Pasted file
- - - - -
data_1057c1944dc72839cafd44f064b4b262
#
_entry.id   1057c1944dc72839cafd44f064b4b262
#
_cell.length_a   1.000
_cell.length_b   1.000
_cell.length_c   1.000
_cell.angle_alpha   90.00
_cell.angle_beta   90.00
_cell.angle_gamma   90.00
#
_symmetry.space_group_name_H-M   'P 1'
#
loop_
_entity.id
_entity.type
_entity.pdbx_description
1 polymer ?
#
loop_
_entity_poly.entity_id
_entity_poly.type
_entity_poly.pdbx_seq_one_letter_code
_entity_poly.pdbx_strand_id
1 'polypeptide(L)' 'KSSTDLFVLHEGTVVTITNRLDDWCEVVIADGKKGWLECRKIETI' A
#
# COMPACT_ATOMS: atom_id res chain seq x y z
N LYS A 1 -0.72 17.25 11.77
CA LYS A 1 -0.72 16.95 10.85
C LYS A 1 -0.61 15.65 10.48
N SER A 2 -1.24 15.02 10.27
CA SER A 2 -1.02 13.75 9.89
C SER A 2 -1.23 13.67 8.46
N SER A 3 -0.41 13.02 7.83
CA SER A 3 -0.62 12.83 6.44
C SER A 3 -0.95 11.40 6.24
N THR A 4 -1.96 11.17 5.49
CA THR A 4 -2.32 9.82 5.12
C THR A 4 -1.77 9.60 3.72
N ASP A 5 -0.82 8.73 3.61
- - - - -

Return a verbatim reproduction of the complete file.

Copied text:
data_1057c1944dc72839cafd44f064b4b262
#
_entry.id   1057c1944dc72839cafd44f064b4b262
#
_cell.length_a   1.000
_cell.length_b   1.000
_cell.length_c   1.000
_cell.angle_alpha   90.00
_cell.angle_beta   90.00
_cell.angle_gamma   90.00
#
_symmetry.space_group_name_H-M   'P 1'
#
loop_
_entity.id
_entity.type
_entity.pdbx_description
1 polymer ?
#
loop_
_entity_poly.entity_id
_entity_poly.type
_entity_poly.pdbx_seq_one_letter_code
_entity_poly.pdbx_strand_id
1 'polypeptide(L)' 'KSSTDLFVLHEGTVVTITNRLDDWCEVVIADGKKGWLECRKIETI' A
#
# COMPACT_ATOMS: atom_id res chain seq x y z
N LYS A 1 -0.72 17.25 11.77
CA LYS A 1 -0.72 16.95 10.85
C LYS A 1 -0.61 15.65 10.48
N SER A 2 -1.24 15.02 10.27
CA SER A 2 -1.02 13.75 9.89
C SER A 2 -1.23 13.67 8.46
N SER A 3 -0.41 13.02 7.83
CA SER A 3 -0.62 12.83 6.44
C SER A 3 -0.95 11.40 6.24
N THR A 4 -1.96 11.17 5.49
CA THR A 4 -2.32 9.82 5.12
C THR A 4 -1.77 9.60 3.72
N ASP A 5 -0.82 8.73 3.61